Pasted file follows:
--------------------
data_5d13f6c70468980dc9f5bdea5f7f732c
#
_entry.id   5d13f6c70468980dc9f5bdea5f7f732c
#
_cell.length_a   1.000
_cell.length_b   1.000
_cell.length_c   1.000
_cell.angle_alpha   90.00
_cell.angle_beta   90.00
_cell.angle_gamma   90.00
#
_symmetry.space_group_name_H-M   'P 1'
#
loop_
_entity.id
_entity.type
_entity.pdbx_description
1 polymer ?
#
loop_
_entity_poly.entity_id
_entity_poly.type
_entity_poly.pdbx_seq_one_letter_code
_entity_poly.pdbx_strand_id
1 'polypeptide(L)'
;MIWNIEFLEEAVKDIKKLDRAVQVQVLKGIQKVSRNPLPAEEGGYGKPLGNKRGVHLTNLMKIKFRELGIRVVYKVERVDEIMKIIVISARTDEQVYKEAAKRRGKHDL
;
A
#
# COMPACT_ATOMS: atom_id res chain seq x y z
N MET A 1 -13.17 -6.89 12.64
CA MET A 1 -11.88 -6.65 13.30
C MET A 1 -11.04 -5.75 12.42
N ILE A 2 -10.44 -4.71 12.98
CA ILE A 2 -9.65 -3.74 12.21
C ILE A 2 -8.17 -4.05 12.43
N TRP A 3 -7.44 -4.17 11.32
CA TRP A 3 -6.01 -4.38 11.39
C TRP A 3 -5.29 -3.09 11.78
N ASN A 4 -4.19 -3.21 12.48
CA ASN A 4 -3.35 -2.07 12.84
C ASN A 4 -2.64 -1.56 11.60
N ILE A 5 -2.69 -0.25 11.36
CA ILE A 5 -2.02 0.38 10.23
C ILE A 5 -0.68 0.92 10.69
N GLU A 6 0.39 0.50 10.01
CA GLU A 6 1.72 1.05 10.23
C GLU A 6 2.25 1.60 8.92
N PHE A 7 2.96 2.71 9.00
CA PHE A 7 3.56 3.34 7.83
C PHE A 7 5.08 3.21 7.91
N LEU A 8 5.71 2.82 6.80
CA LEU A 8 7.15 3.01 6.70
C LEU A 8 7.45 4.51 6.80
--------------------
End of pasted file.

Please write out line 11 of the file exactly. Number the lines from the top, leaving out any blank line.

#